• Broken Aesop: "Be Human" has been criticized for its ending, in which the farmer who has been whipping his animals gets whipped himself by Grampy's machine. So beating someone up is okay as long as you're on the good side.
  • Car Fu: Used by Grampy to catch the abusive farmer in "Be Human".
  • Cats Are Mean: Played straight in Taking the Blame and Not Now; averted in We Did It, Happy You And Merry Me and The Lost Kitten
  • Cash Cow Franchise: Betty Boop still appears on a lot of merchandise, despite the fact that a large number of the people buying the merchandise have probably never watched a Betty Boop cartoon in their lives.
  • Catch Phrase:
    • "Boop-boop-a-doop!" (Betty)
    • "Okay, colonel!" (Bimbo)
    • "Ahahahaah! I've got it!" (Grampy)
  • Chuck Cunningham Syndrome: Once the Hays Office grew its claws, Interspecies couples like Betty and Bimbo were completely taboo, so by 1934, Bimbo was gone forver.
  • Clip Show: The short •Betty Boop's Rise To Fame puts together footage from three prior Betty Boop shorts with a framing device.
  • Couldn't Find a Lighter: In I Heard a ghost lights his cigar off the lit fuse of a Cartoon Bomb.
  • Crossover: With Felix the Cat in the Betty Boop and Felix" newspaper comic.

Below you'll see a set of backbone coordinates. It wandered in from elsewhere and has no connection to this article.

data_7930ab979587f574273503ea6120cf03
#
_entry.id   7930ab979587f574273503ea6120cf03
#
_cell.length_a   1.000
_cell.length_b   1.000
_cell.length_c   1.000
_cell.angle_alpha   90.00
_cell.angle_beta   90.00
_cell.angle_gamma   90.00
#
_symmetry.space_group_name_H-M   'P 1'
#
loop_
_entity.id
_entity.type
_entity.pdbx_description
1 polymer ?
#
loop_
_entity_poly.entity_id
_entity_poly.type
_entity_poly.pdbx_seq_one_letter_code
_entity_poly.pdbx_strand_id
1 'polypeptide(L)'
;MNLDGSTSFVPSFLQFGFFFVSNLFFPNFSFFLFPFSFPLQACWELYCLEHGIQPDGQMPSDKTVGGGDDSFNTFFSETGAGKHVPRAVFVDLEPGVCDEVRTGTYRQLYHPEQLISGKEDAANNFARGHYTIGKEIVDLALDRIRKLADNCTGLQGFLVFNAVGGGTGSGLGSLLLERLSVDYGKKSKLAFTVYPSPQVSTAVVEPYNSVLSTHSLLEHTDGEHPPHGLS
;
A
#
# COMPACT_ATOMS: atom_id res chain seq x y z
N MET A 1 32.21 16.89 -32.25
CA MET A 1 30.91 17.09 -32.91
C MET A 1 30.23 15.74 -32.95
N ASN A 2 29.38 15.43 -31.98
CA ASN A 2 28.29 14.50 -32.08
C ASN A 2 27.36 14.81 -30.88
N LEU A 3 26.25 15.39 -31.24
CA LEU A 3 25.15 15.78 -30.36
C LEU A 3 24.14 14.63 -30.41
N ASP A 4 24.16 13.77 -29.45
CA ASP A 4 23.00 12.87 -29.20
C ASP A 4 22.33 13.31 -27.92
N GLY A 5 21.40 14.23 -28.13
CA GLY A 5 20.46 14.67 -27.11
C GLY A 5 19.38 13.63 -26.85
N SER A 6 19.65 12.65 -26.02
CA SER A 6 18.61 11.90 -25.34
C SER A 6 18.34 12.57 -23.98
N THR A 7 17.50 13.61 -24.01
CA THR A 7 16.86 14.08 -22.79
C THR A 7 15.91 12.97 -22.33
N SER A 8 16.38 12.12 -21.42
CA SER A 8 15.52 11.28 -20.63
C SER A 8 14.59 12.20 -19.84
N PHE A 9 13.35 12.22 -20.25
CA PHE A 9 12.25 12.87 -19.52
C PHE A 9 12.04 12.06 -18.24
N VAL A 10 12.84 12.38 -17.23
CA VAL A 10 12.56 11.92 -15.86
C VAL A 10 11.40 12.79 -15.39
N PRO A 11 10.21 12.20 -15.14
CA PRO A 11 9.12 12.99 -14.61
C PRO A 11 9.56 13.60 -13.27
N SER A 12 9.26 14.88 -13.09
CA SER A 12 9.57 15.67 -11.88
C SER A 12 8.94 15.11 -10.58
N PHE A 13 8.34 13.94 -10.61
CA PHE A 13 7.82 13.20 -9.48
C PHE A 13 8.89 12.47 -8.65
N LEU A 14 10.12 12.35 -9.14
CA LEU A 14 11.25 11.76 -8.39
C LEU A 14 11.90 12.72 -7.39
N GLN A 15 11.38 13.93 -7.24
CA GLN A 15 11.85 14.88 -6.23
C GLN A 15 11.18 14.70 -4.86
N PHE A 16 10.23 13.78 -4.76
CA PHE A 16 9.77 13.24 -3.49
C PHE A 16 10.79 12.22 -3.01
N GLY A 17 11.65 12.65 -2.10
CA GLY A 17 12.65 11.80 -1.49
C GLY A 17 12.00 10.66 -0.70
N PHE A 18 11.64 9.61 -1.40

• Demoted to Extra: Bimbo was relpaced by Fearless Fred in 1934.
  • Deranged Animation: The shorts from 1930-1933 had some very wacky animation, typical of the work of Fleischer Studios. By the mid to late 40's, this was either toned down considerably or thrown out altogether.
  • Digital Destruction: The "Definitive Collection" series of VHS tapes brings together almost all of Betty's original theatrical cartoons--but at the price of some of the most blatant DVNR ravaging of any old cartoon restoration!
  • Distressed Damsel: Betty every now and then for very obvious reasons.
  • Early Installment Weirdness: The early shorts were much looser in terms of animation (this was due to Grim Natwick being the only person who could draw her at first, and when he left the other animators had to stick to model sheets, which stiffened Betty up) and Betty was an anthropomorphised french poodle.
  • Expy: The 50's Herman and Katnip short "Of Mice and Magic" had a very blatant stand-in for Betty called "Louise" who was a mouse. Her design and mannerisms were basically the same as Betty's, but adjusted to have bits of a cartoon mouse -- also, there was the fact that she was voiced by Mae Questel, Betty's voice actress, who used her Betty voice for Louise.
  • Funny Animal: Betty Boop, initially. Betty's doggy pal, Bimbo, was the studio star at the time of Betty's creation. Betty was created to function as Bimbo's girlfriend, so initially she had a black nose and dog ears. After about 10 cartoons, these features vanished, leaving Betty human, though Bimbo is still quite plainly interested in her.